Playoffs Record: 3-1 over Cleveland Cavaliers; 4-2 over Detroit Pistons; 4-1 over Philadelphia 76ers; lost to Los Angeles Lakers 4-2 in NBA Finals

The Celtics finished the regular season with the league’s best record. They had the league MVP in Larry Bird. They were coming off a title the previous year. In 1985, however, the rival Los Angeles Lakers took the championship. This team is basically just one example where you can flip-flop between the Celtics and Lakers that didn’t win a title for the Best Loser award during the 1980s. Both teams dominated during that decade, but there always had to be a loser.

2. 1992-93 Phoenix Suns
Regular Season Record: 62-20
Playoffs Record: 3-2 over Los Angeles Lakers; 4-2 over San Antonio Spurs; 4-3 over Seattle SuperSonics; lost to Chicago Bulls 4-2 in NBA Finals

This was supposed to be Charles Barkley’s year as he won the NBA MVP award and led the Suns to the best record in the NBA, all in his first season with the team. But, alas, Michael Jordan and the Bulls were there to c-block (championship-block, creeps) once again. The Suns also had Kevin Johnson, Dan Majerle, and Richard Dumas. Remember him? He was one of seven Suns that averaged double-digit points for the season, but this firepower wasn’t enough to stop Jordan and the Bulls from claiming the third straight title in their first series of three-peats. Thank you, series-winning John Paxson three.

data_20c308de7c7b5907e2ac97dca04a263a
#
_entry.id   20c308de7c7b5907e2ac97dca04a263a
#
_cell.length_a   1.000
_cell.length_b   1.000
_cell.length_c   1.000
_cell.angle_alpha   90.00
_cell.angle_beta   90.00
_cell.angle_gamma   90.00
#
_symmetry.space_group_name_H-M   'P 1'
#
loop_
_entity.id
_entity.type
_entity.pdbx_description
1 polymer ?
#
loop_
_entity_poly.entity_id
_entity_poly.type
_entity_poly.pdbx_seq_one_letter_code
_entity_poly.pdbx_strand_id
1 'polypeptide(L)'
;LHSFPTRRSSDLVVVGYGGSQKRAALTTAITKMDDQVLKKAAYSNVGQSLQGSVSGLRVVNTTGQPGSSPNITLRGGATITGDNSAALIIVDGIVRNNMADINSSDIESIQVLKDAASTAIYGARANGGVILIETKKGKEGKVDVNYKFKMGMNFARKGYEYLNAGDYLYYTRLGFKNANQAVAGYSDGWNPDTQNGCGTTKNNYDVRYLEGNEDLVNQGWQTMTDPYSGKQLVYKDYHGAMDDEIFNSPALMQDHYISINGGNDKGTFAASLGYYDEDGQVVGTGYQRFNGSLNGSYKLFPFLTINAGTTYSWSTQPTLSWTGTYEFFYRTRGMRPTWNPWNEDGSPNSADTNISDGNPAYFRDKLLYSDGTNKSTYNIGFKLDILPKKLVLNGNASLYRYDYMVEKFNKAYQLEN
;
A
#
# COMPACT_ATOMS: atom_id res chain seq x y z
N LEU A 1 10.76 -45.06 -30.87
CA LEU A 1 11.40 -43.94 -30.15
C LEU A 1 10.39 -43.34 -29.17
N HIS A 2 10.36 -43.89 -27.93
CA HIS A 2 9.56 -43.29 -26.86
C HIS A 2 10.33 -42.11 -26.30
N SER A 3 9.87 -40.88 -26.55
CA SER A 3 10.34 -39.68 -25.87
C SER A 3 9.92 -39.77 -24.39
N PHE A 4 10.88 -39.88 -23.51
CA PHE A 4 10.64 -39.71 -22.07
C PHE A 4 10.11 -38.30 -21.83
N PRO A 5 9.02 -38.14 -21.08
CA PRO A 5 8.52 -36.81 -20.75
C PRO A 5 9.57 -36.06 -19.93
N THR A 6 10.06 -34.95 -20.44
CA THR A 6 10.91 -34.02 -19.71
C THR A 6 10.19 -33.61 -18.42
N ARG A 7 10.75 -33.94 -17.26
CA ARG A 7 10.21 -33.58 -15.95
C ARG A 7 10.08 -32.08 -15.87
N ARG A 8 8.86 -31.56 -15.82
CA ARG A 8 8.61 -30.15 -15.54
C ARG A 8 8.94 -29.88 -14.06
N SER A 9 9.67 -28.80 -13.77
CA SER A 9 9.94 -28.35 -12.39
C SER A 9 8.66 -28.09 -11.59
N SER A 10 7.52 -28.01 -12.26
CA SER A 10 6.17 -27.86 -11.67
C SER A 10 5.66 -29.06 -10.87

1. 1997-98 Utah Jazz
Regular Season Record: 62-20
Playoffs Record: 3-2 over Houston Rockets; 4-1 over San Antonio Spurs; 4-0 over Los Angeles Lakers; lost to Chicago Bulls 4-2 in NBA Finals

This team had John Stockton and Karl Malone, both in the top three that ever played at their respective positions and both basically in their primes. The Jazz lost to the Chicago Bulls in the previous year’s Finals and after tying with the Bulls for the regular season’s best record, the team from SLC were looking for revenge. It didn’t happen, again thanks to Michael Jordan and his memorable push-off shot over Byron Russell.

There were some other teams to consider, such as the 1993-94 Knicks, the 1999-2000 Trail Blazers, the 2006-07 Suns and other losing Lakers or Celtics teams during the 1980s, so feel free to chime in below or hit me on Twitter and let me know your thoughts.